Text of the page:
A quick word on software, Live Captions and Recorder functionality is present, utilising Google's new Pixel Neural Core which helps AI to perform real-time stuff like transcription in these apps, all executed on-device and not in the cloud. It's great fun to watch in action of course and although it's currently leaning accuracy towards American-English, it'll roll out as time passes in other flavours. It provides live captions for viewers watching videos, for example and the Recorder's transcription is great for anyone needing to turn spoken word into text. I have tested this a fair bit and, although not perfect, it's by far good enough to be useful for cut/paste into where the text is needed. Students in lectures comes to mind or nearer to home, podcast scripts! As always, Google tinkering with ideas and letting us in on them as they evolve. This makes some feel like they're guinea pigs, whilst the rest of us just enjoy the thrill and ride!

Storage options are poor. They remain at 64GB or 128GB and no microSD expansion. I was really hoping for a big-capacity unit but clearly Google are continuing to drive the 'cloud' agenda and convincing everyone that it's really OK to be near-completely dependent on having a connection of some kind to access one's data and media wherever they are - and swallowing the subsequent cost. I disagree! However, I'm happy that the next best thing works in the shape of USB OTG and my tests with FAT32-formatted microSD Cards and even my 2TB Extreme SSD. I can easily plug in for accessing stored media and data.
There seems to be a story developing around HDMI-Out in that the hardware can support this feature and although it doesn't work now - I've tested - it will, if Google throw a switch server-side for software. Why they're not doing it is not clear, except that they're working on a DeX-style desktop experience and maybe will only switch it on when that's ready - denying for now people like me wanting to plug my phone into the TV or monitor for a bigger picture. Watch that space!
I'm getting used to living with 64GB here, as supplied for the review unit. It just requires a shift in mentality and, for me, carrying data on cards/drives. Many people of course will have data plans and 'inclusive' wifi at home and work and most places they go, so will just jump on the cloud an not think about it. I guess I'm just old fashioned wanting a pocket-computer with my stuff on it and not depend on another company's service to get to it!

Stereo Speakers and Sound
Stereo speakers are retained, but they (apparently) remain 'faux' stereo with split frequencies and directions. The 'right' speaker is bottom-facing and I'd expect, as I did with the Samsung Galaxy S10e, that this would disfigure and disrupt the sound. I'd be wrong! The sound is very well balanced from the two speakers and unusually, it also feels like the lower frequencies are actually being favoured by the top speaker/call speaker. This is usually arranged the other way, as we know, firing bass from the bottom, bigger aperture. I'd almost be convinced that this is not 'faux' stereo at all as it's so very close to proper stereo - and if the listener is that unsure if it is or is not, then Google have done a great job building this unit. The stereo separation is marked, as long as the phone is held about 12" in front of the head - well, this is a small phone - what did you expect?! It doesn't feel like the bottom speaker is downward-facing, so again, they've done a good job balancing the sound for general usage. The speakers don't switch round the stereo channels like some, so 'bottom' is always right and 'top', left. More importantly though is that the sound is fabulous. I really thought that my 2XL would blow it away, based on previous little Pixels, but no - this is better, louder, richer, more defined and when placed on a table resonates the sound quite superbly for medium-sized room coverage. I'm impressed! My Razer Phone 2 is off having a new screen fitted just now so I can't compare directly, but my gut feeling is that it's not far away and certainly challenges the latest from Samsung, even without any Dolby shenanigans.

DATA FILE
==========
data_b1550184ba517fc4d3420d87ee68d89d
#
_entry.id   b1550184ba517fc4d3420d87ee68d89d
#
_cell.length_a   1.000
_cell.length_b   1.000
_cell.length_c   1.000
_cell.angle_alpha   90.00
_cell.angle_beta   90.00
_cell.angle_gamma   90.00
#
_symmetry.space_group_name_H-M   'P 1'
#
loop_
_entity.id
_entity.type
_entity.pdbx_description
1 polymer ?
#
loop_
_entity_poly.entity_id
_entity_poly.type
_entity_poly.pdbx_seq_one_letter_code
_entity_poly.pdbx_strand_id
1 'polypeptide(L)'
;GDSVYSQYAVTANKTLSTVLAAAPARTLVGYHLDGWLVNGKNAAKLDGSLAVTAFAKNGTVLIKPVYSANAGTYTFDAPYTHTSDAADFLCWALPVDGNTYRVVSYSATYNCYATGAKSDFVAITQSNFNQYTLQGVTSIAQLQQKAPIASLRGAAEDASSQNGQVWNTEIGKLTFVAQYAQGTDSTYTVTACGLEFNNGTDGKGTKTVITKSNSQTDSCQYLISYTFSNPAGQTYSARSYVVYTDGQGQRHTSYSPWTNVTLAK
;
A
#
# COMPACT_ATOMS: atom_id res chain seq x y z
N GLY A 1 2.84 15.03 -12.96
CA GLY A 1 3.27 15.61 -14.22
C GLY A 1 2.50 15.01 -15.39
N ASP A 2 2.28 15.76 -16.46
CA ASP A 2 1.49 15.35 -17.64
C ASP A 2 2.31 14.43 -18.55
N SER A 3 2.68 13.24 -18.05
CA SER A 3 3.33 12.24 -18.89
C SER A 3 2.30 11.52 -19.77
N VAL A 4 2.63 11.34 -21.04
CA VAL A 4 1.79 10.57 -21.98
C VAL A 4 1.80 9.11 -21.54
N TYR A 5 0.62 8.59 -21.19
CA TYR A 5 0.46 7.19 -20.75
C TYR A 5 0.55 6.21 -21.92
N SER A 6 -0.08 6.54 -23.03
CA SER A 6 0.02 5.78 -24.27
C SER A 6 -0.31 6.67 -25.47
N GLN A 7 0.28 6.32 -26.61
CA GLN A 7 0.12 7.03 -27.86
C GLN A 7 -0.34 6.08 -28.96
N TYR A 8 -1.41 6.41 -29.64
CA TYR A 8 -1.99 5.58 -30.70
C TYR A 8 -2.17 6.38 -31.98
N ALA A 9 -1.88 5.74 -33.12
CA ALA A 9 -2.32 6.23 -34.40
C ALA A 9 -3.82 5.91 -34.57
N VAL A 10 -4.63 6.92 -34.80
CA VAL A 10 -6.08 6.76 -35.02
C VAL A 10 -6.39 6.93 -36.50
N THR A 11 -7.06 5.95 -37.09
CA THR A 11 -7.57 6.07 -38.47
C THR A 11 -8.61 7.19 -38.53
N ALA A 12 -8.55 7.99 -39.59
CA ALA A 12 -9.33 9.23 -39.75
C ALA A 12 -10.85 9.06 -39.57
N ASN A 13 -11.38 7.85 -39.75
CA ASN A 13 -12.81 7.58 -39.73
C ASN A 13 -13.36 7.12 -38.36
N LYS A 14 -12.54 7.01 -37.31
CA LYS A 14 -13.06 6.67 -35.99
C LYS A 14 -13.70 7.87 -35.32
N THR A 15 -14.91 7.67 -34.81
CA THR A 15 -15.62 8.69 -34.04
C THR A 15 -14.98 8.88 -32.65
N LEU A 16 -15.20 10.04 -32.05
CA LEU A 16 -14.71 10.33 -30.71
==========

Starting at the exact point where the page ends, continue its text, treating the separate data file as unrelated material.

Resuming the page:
There's no return of the 3.5mm audio-out socket yet, after the inclusion with the Pixel 3a's, so I've tested my reference 'phones with a simple dongle and the output is pretty ordinary. A very flat sound with no personality and decidedly low volume. An enhanced-DAC dongle is highly recommended for those wanting to wire-in headphones. The sound pushed out via Bluetooth 5 however, supporting aptX HD, is excellent, high quality, loud and rich. Maybe they were right, after all, pushing consumers that way!

As usual, I'm going to point you at Steve Litchfield's developing coverage of the cameras at The Phones Show 379 and for some zoom comparisons, his AAWP Imaging Showdown (these for 4XL, but 4 is equipped with the same). Unlike much of the current competition, Google have not provided a wide-angle option but have added a 2x optical zoom which, as you can see from Steve's tests, works excellently well beyond 2x, producing hybrid optical/digital results up to 5x (and in my tests, beyond - to 8x). It's all getting very clever, as for speakers, and results year-by-year continue to challenge stand-alone cameras even taking into account their much smaller size. Computational software coupled with what can be physically fitted into small phones in terms of optics get better and better. We're not far away from crossover as phones challenge even mid-range compact cameras.